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The Silent Command


Not Rated

Box Office: $0.0M

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Product Details


Bela Lugosi, Edmund Lowe


J. Gordon Edwards


Enemy agents, led by the sinister Benedict Hisston, plan to destroy the Panama Canal and wreck the U.S. Atlantic Fleet in the process. Richard Decatur, a high-ranking Navy official, is the only man who knows the Canal's weak spots. Hisston hires seductress Peg Williams to get the information from him by any means necessary. To his colleagues' shock, Decatur resigns his commission and elopes with the sexy young vamp. Little do they realize that the heroic navy man has learned of the saboteurs' plans, and tricks the spies into an ambush with the very fleet they hoped to destroy.

Produced by Fox with the full support of the government, The Silent Command is essentially a propaganda film championing the U.S. Navy's recent expansion. It is much more important as the American film debut of legendary horror actor Bela Lugosi, who had emigrated from Hungary two years prior. After being spotted in his first English language play, The Red Poppy with Estelle Winwood, Lugosi was cast in The Silent Command. Director J. Gordon Edwards made good use of tight close-ups of Bela's mesmerising eyes, predating Dracula (1931) and his other horror roles. Dapper co-star Edmund Lowe would appear alongside Lugosi in Chandu the Magician (1932), Gift of Gab (1934), and Best Man Wins (1935) in the sound era. Best known for his role of Sergeant Henry Quirk in the silent war comedy What Price Glory? (1926) and its three sequels, Lowe's impeccable sense of style would serve him well when sparring with Jean Harlow in Dinner at Eight (1933). J. Gordon Edwards directed most of "Original Vamp" Theda Bara's films, as well as the massive Fox production The Queen of Sheba (1921). His grandson, Blake, would turn out to be a formidable filmmaker himself (Breakfast at Tiffany's, The Pink Panther).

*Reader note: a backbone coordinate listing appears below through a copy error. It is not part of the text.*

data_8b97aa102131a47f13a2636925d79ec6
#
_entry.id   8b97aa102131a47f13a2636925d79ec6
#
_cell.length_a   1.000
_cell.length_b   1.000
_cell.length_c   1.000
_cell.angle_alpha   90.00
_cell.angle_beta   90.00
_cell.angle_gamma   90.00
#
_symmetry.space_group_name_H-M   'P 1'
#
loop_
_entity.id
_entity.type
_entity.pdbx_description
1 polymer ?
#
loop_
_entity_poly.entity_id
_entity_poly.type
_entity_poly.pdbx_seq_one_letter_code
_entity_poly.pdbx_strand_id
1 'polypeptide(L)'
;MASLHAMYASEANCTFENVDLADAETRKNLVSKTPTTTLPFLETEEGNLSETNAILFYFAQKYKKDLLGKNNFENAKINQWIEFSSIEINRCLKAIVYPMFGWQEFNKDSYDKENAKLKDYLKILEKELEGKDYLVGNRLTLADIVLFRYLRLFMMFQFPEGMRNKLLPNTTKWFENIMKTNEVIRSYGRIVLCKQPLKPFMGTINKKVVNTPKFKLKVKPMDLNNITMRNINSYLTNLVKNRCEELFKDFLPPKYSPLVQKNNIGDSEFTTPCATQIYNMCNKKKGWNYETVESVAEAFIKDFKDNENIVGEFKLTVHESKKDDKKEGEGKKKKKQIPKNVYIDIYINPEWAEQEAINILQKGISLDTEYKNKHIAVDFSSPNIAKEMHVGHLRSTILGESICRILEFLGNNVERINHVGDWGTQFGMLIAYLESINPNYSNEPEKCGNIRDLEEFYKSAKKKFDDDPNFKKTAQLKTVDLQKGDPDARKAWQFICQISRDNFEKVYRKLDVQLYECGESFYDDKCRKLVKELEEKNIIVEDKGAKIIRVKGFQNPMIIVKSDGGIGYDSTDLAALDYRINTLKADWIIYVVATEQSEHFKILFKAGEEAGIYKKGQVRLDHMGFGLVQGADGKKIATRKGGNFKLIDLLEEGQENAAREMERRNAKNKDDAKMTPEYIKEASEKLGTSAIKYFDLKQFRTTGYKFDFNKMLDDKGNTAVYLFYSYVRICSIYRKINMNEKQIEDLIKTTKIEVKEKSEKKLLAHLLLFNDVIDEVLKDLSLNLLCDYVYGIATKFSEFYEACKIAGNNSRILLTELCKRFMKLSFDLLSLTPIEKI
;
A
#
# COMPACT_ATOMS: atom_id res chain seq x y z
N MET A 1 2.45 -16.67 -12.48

Not Rated


80 Minutes


Alpha Home Entertainment/Gotham